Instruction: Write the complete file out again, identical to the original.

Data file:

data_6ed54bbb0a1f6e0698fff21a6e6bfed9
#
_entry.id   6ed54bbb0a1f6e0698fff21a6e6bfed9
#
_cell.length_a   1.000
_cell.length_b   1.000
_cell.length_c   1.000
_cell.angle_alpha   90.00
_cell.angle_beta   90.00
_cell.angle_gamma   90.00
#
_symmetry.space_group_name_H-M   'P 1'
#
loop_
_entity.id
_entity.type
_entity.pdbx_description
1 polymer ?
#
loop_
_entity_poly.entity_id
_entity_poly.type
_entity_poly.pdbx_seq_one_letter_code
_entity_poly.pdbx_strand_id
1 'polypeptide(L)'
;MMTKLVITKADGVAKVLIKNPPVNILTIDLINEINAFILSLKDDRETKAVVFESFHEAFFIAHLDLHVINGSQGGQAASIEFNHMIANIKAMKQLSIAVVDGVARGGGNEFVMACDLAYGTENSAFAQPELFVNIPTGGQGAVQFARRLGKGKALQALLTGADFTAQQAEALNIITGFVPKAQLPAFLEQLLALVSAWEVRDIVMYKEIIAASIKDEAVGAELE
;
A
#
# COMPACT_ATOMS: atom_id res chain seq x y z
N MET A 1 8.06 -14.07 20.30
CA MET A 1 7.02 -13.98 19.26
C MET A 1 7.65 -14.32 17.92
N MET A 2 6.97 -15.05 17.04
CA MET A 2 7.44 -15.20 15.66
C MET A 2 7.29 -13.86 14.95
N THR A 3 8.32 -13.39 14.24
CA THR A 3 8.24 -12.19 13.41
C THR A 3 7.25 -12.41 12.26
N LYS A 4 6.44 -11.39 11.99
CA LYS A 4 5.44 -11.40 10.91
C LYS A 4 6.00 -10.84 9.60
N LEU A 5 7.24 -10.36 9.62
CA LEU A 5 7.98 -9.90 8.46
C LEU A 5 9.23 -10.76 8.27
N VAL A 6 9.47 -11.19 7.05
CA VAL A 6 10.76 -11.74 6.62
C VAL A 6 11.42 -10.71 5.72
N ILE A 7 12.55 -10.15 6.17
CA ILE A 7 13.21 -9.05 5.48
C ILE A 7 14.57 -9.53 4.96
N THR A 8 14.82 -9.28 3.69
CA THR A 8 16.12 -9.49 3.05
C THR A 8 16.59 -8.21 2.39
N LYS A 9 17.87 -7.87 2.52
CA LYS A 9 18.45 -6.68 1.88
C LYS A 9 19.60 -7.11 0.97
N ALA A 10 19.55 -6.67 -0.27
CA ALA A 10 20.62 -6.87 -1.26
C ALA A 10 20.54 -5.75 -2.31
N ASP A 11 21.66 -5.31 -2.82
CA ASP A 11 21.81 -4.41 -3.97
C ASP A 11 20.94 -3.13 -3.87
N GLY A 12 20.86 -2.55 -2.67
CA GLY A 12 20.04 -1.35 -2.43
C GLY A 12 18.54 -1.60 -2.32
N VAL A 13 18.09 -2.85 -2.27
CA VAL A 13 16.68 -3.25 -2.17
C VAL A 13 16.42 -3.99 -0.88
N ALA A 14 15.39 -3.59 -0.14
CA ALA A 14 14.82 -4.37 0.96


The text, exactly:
data_6ed54bbb0a1f6e0698fff21a6e6bfed9
#
_entry.id   6ed54bbb0a1f6e0698fff21a6e6bfed9
#
_cell.length_a   1.000
_cell.length_b   1.000
_cell.length_c   1.000
_cell.angle_alpha   90.00
_cell.angle_beta   90.00
_cell.angle_gamma   90.00
#
_symmetry.space_group_name_H-M   'P 1'
#
loop_
_entity.id
_entity.type
_entity.pdbx_description
1 polymer ?
#
loop_
_entity_poly.entity_id
_entity_poly.type
_entity_poly.pdbx_seq_one_letter_code
_entity_poly.pdbx_strand_id
1 'polypeptide(L)'
;MMTKLVITKADGVAKVLIKNPPVNILTIDLINEINAFILSLKDDRETKAVVFESFHEAFFIAHLDLHVINGSQGGQAASIEFNHMIANIKAMKQLSIAVVDGVARGGGNEFVMACDLAYGTENSAFAQPELFVNIPTGGQGAVQFARRLGKGKALQALLTGADFTAQQAEALNIITGFVPKAQLPAFLEQLLALVSAWEVRDIVMYKEIIAASIKDEAVGAELE
;
A
#
# COMPACT_ATOMS: atom_id res chain seq x y z
N MET A 1 8.06 -14.07 20.30
CA MET A 1 7.02 -13.98 19.26
C MET A 1 7.65 -14.32 17.92
N MET A 2 6.97 -15.05 17.04
CA MET A 2 7.44 -15.20 15.66
C MET A 2 7.29 -13.86 14.95
N THR A 3 8.32 -13.39 14.24
CA THR A 3 8.24 -12.19 13.41
C THR A 3 7.25 -12.41 12.26
N LYS A 4 6.44 -11.39 11.99
CA LYS A 4 5.44 -11.40 10.91
C LYS A 4 6.00 -10.84 9.60
N LEU A 5 7.24 -10.36 9.62
CA LEU A 5 7.98 -9.90 8.46
C LEU A 5 9.23 -10.76 8.27
N VAL A 6 9.47 -11.19 7.05
CA VAL A 6 10.76 -11.74 6.62
C VAL A 6 11.42 -10.71 5.72
N ILE A 7 12.55 -10.15 6.17
CA ILE A 7 13.21 -9.05 5.48
C ILE A 7 14.57 -9.53 4.96
N THR A 8 14.82 -9.28 3.69
CA THR A 8 16.12 -9.49 3.05
C THR A 8 16.59 -8.21 2.39
N LYS A 9 17.87 -7.87 2.52
CA LYS A 9 18.45 -6.68 1.88
C LYS A 9 19.60 -7.11 0.97
N ALA A 10 19.55 -6.67 -0.27
CA ALA A 10 20.62 -6.87 -1.26
C ALA A 10 20.54 -5.75 -2.31
N ASP A 11 21.66 -5.31 -2.82
CA ASP A 11 21.81 -4.41 -3.97
C ASP A 11 20.94 -3.13 -3.87
N GLY A 12 20.86 -2.55 -2.67
CA GLY A 12 20.04 -1.35 -2.43
C GLY A 12 18.54 -1.60 -2.32
N VAL A 13 18.09 -2.85 -2.27
CA VAL A 13 16.68 -3.25 -2.17
C VAL A 13 16.42 -3.99 -0.88
N ALA A 14 15.39 -3.59 -0.14
CA ALA A 14 14.82 -4.37 0.96